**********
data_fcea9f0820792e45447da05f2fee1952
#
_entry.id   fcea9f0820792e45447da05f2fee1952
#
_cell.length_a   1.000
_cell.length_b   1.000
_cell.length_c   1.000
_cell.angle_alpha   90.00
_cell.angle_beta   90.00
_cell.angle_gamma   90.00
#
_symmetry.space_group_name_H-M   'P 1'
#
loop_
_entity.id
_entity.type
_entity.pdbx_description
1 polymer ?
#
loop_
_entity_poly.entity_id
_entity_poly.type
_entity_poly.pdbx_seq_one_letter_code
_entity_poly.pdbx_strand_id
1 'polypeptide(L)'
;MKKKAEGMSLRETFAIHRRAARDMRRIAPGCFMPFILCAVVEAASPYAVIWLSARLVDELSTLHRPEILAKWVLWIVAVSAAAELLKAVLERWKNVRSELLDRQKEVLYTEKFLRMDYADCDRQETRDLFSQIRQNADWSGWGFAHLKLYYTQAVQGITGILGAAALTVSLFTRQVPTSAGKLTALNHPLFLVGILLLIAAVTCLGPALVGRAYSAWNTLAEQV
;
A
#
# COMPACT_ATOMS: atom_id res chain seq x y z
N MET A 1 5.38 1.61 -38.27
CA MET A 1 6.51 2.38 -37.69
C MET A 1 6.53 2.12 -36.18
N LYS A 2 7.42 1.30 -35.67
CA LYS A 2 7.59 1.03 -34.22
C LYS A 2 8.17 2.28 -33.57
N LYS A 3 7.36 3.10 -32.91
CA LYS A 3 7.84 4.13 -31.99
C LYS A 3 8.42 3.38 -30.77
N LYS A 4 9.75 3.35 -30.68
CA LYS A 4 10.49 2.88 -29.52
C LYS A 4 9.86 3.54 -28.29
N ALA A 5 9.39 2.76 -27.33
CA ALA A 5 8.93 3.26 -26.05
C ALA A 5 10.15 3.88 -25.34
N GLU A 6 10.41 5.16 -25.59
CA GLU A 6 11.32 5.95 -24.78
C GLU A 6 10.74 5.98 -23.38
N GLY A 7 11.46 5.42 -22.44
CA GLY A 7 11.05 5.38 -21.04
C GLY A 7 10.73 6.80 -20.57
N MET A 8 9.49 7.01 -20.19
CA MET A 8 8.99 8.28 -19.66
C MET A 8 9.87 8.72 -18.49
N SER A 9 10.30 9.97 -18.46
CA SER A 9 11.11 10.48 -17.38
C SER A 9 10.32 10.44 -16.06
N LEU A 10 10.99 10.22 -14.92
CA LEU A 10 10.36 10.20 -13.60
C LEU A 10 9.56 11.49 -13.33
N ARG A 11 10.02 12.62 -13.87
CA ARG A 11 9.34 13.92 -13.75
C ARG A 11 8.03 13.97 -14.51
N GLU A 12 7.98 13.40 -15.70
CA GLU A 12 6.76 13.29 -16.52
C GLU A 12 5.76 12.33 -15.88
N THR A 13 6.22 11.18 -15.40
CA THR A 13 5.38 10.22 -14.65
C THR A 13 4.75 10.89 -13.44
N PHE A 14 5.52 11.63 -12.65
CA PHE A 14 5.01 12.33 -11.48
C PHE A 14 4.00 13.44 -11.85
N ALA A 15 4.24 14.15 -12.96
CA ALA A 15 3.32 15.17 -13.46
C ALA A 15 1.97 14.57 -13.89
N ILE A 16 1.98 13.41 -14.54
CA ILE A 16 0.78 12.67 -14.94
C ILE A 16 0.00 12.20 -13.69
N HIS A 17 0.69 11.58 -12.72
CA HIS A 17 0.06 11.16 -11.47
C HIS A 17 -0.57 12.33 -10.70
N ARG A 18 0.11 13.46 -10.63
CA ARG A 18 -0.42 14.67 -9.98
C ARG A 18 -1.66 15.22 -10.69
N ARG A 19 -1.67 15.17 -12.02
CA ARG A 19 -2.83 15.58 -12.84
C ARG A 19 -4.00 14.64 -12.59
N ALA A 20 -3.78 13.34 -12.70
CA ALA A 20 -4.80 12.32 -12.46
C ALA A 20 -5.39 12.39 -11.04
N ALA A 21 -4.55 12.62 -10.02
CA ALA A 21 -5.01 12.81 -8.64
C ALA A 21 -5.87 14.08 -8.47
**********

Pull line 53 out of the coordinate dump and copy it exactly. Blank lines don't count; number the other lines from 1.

CA MET A 8 8.99 8.28 -19.66